St. Marys Journal Argus editorial
The curse of inconsistency is rearing its ugly head again for Ontario’s elementary school teachers, as they struggle — from their position as pawns in the game being played out between the provincial government and their union — to maintain a level of respect among the public. Right now, it’s end-of-year class trips; on the horizon lie Grade 8 graduation ceremonies.
Much has already been said about extra-curricular sports and clubs. At the beginning of the 2012-13 school year, some elementary schools in some school boards were going ahead as normal with activities. But teachers in other schools refused to supervise. And when parents offered to take over supervision duties, some school boards intervened and shut the parents down.
Teachers were well-served when all boards and all union locals eventually settled on an identical approach: no extra-curricular sports or clubs. Sure, there was significant public sentiment opposed to this approach. But there were no longer questions of “why are teachers in one board supervising, while those in another are not?” Those questions breed mistrust.
Parents of Grade 8 students in St. Marys and area are now discovering, however, that the lack of consistency persists. Specifically, there is discrepancy in the level of teacher participation in the traditional graduating-year overnight class trip, which is seen as a right of passage by many Grade 8 students and their parents.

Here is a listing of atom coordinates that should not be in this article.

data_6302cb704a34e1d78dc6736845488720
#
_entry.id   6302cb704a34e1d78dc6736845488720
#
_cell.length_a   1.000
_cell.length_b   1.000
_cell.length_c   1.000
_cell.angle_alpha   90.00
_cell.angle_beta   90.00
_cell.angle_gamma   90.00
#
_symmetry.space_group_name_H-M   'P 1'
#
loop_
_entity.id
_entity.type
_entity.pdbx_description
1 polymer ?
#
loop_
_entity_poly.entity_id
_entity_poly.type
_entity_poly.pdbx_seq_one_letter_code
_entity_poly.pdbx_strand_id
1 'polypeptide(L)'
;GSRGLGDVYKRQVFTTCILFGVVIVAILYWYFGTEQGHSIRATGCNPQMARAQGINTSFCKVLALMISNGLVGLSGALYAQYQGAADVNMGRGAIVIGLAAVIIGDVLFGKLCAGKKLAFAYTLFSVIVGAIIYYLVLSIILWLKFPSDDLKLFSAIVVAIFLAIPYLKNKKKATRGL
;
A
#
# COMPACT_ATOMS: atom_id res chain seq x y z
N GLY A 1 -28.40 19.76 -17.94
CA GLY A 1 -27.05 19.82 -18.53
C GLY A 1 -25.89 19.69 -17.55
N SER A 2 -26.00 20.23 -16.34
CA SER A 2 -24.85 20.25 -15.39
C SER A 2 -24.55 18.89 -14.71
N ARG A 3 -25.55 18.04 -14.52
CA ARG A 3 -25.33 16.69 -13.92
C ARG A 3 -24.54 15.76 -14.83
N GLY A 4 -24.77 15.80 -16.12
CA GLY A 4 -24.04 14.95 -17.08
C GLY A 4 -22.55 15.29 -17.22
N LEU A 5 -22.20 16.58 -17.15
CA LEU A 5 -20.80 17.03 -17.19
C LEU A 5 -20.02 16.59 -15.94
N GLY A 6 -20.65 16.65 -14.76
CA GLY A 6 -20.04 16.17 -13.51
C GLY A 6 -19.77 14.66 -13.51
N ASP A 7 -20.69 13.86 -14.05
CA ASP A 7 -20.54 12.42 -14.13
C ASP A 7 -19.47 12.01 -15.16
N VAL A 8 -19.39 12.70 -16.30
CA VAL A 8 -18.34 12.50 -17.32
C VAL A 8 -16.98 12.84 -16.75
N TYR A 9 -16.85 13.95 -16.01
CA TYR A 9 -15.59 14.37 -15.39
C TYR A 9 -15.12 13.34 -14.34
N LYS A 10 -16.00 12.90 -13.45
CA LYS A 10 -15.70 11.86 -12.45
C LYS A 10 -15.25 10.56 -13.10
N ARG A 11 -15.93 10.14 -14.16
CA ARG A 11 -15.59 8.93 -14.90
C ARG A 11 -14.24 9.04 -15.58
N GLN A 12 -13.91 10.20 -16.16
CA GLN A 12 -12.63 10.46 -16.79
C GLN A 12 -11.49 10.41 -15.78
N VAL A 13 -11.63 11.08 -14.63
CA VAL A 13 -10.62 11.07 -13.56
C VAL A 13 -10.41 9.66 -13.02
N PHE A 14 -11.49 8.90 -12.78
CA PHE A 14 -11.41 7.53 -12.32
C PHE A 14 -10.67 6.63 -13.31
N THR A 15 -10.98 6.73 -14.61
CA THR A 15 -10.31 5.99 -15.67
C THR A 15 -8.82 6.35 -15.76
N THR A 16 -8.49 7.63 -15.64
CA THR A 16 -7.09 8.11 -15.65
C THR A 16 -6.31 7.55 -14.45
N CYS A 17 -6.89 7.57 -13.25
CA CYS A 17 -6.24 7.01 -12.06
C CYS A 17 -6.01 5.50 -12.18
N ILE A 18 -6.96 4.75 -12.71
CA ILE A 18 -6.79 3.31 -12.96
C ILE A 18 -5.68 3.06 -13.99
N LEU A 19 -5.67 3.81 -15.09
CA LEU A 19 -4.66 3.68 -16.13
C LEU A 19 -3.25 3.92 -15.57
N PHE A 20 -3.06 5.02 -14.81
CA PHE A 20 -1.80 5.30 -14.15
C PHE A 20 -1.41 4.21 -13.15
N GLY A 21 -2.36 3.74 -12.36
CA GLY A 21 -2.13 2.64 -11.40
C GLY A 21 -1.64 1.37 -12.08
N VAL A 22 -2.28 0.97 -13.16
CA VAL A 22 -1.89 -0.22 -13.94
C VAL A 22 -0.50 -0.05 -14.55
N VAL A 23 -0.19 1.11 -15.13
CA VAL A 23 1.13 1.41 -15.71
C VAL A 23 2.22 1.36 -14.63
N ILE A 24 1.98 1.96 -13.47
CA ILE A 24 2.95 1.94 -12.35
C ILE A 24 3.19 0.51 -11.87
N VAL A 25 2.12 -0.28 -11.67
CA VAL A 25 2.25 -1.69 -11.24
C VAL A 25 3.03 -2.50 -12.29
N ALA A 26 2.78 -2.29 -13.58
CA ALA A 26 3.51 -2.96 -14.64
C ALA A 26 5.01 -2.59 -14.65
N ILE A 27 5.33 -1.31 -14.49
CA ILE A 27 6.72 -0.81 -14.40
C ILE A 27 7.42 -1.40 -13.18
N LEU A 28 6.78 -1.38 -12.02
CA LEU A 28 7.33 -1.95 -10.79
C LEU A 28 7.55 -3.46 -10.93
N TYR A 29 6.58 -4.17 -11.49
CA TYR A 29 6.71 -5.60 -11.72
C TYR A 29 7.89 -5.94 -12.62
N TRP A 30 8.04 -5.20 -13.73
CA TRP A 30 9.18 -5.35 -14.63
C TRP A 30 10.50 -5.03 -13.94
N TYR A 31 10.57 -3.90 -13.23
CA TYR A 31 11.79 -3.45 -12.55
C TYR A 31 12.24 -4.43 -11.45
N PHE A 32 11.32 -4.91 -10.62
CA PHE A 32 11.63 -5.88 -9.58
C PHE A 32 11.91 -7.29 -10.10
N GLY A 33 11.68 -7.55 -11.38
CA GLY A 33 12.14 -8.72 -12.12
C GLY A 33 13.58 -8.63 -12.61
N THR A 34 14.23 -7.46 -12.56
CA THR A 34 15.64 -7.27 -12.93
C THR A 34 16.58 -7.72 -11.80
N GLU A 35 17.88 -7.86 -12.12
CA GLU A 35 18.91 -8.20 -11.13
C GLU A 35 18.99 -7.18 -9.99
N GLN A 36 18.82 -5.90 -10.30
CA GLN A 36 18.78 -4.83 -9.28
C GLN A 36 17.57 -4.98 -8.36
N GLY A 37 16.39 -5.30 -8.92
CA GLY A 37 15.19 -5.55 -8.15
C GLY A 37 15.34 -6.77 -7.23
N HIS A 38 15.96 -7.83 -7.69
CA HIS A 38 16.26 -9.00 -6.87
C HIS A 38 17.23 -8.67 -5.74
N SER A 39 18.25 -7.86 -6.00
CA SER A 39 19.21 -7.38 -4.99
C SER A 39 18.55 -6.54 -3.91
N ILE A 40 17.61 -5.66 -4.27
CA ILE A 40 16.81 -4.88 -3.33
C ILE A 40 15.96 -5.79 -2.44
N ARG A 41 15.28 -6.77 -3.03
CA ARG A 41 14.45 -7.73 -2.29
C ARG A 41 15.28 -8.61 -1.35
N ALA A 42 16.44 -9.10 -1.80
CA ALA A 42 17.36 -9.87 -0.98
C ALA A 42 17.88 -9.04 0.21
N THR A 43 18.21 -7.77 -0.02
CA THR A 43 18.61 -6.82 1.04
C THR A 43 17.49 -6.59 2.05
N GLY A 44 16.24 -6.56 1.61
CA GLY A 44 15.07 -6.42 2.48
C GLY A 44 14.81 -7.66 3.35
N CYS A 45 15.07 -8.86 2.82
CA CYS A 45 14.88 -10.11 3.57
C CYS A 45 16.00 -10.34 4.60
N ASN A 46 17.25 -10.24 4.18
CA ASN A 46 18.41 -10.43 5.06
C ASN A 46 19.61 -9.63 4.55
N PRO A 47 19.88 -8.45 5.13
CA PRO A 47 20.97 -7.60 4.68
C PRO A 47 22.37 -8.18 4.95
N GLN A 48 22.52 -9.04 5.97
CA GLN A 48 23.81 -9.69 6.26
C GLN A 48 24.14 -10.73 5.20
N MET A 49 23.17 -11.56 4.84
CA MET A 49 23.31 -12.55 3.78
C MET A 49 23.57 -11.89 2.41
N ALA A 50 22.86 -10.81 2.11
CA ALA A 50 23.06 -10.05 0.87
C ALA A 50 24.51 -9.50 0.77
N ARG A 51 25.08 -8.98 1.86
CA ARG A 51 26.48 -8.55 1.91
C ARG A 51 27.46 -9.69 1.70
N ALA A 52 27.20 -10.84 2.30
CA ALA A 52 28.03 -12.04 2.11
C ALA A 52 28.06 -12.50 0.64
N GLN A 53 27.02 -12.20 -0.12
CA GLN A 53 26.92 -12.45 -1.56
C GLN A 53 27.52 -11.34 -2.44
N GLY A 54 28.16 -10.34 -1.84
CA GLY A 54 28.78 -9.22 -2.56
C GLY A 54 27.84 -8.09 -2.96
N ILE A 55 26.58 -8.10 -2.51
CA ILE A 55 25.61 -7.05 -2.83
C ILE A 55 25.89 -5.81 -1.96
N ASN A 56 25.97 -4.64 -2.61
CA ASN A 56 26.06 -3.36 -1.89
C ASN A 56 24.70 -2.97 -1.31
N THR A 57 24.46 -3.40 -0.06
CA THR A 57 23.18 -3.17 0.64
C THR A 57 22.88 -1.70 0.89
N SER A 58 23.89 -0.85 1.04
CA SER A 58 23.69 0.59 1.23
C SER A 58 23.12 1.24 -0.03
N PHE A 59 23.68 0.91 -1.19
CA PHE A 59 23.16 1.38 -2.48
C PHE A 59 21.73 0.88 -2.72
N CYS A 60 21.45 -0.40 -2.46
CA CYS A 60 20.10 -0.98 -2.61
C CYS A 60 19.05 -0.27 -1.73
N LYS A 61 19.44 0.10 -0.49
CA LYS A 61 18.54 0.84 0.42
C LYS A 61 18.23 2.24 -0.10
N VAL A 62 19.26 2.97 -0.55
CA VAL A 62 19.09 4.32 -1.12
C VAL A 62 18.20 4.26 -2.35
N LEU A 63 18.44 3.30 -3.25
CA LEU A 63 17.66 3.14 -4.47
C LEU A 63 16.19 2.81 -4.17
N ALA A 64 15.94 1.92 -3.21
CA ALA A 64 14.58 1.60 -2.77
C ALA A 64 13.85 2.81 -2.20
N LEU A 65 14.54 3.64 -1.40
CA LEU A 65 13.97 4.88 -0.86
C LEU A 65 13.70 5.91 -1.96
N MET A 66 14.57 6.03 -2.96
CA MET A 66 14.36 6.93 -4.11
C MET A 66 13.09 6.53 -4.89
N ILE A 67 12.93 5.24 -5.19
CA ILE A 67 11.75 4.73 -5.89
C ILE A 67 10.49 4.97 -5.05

In two Avon Maitland District School Board facilities, parents have been informed by school administration about the dates for the annual Grade 8 trip. One South Perth parent told the Journal Argus that parents were assured by the school’s principal last fall that the trip would happen no matter what unfolds in the teacher dispute. If teachers are not available for supervision, school administrators will fill the role. A St. Marys DCVI Elementary parent, meanwhile, said parents were advised of the potential for a refusal by teachers to supervise, and that some parents may be called upon to assist.
In both cases, fundraising has been ongoing, and parents have already been asked to submit a preliminary deposit to the school to help pay for the trip.
The situation is, apparently, entirely different in the Thames Valley District School Board. At A.J. Baker school in Kintore, the principal sent a letter home last week informing families that a group of parents has taken it upon themselves to organize the traditional Grade 8 trip. The effort is being undertaken entirely outside the jurisdiction of the school, and the school is not handling any of the money either raised through fundraisers, or sent in as preliminary deposits.
Parents, it’s clear, are on their own — without help from either teachers or administrators.
Why are teachers willing to accept class trip deposit cheques from students in one school, but not in another school a few minutes away? Perhaps the union or the school boards can offer answers.
Regardless, those questions breed mistrust.
Next up? Grade 8 graduation ceremonies. If some schools maintain their tradition of evening events while others make do with daytime versions, the inconsistency-fuelled public mistrust will only grow.